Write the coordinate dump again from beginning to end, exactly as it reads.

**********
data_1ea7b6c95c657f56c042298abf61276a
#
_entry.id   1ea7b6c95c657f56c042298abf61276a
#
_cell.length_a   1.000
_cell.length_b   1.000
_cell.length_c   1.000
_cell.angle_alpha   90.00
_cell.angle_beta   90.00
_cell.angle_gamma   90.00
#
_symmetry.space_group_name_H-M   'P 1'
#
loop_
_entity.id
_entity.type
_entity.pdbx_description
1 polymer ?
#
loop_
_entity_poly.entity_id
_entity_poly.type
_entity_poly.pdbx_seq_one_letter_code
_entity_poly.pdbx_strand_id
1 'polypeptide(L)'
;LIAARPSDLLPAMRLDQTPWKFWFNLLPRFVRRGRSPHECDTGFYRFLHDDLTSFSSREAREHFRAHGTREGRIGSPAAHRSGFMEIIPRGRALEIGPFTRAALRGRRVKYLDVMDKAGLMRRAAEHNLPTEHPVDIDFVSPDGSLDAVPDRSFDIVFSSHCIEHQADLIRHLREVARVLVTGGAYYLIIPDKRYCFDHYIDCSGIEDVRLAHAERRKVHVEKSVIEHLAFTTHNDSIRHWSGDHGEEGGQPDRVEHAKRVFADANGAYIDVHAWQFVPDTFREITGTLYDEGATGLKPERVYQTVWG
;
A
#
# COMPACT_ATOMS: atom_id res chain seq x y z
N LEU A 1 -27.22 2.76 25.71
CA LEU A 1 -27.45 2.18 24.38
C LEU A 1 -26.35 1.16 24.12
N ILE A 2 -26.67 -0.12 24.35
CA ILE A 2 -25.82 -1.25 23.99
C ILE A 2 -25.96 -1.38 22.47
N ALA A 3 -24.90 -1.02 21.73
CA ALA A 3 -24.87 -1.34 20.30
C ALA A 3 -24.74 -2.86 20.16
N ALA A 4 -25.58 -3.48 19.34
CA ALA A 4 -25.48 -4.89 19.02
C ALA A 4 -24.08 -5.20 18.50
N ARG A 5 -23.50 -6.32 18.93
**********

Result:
data_1ea7b6c95c657f56c042298abf61276a
#
_entry.id   1ea7b6c95c657f56c042298abf61276a
#
_cell.length_a   1.000
_cell.length_b   1.000
_cell.length_c   1.000
_cell.angle_alpha   90.00
_cell.angle_beta   90.00
_cell.angle_gamma   90.00
#
_symmetry.space_group_name_H-M   'P 1'
#
loop_
_entity.id
_entity.type
_entity.pdbx_description
1 polymer ?
#
loop_
_entity_poly.entity_id
_entity_poly.type
_entity_poly.pdbx_seq_one_letter_code
_entity_poly.pdbx_strand_id
1 'polypeptide(L)'
;LIAARPSDLLPAMRLDQTPWKFWFNLLPRFVRRGRSPHECDTGFYRFLHDDLTSFSSREAREHFRAHGTREGRIGSPAAHRSGFMEIIPRGRALEIGPFTRAALRGRRVKYLDVMDKAGLMRRAAEHNLPTEHPVDIDFVSPDGSLDAVPDRSFDIVFSSHCIEHQADLIRHLREVARVLVTGGAYYLIIPDKRYCFDHYIDCSGIEDVRLAHAERRKVHVEKSVIEHLAFTTHNDSIRHWSGDHGEEGGQPDRVEHAKRVFADANGAYIDVHAWQFVPDTFREITGTLYDEGATGLKPERVYQTVWG
;
A
#
# COMPACT_ATOMS: atom_id res chain seq x y z
N LEU A 1 -27.22 2.76 25.71
CA LEU A 1 -27.45 2.18 24.38
C LEU A 1 -26.35 1.16 24.12
N ILE A 2 -26.67 -0.12 24.35
CA ILE A 2 -25.82 -1.25 23.99
C ILE A 2 -25.96 -1.38 22.47
N ALA A 3 -24.90 -1.02 21.73
CA ALA A 3 -24.87 -1.34 20.30
C ALA A 3 -24.74 -2.86 20.16
N ALA A 4 -25.58 -3.48 19.34
CA ALA A 4 -25.48 -4.89 19.02
C ALA A 4 -24.08 -5.20 18.50
N ARG A 5 -23.50 -6.32 18.93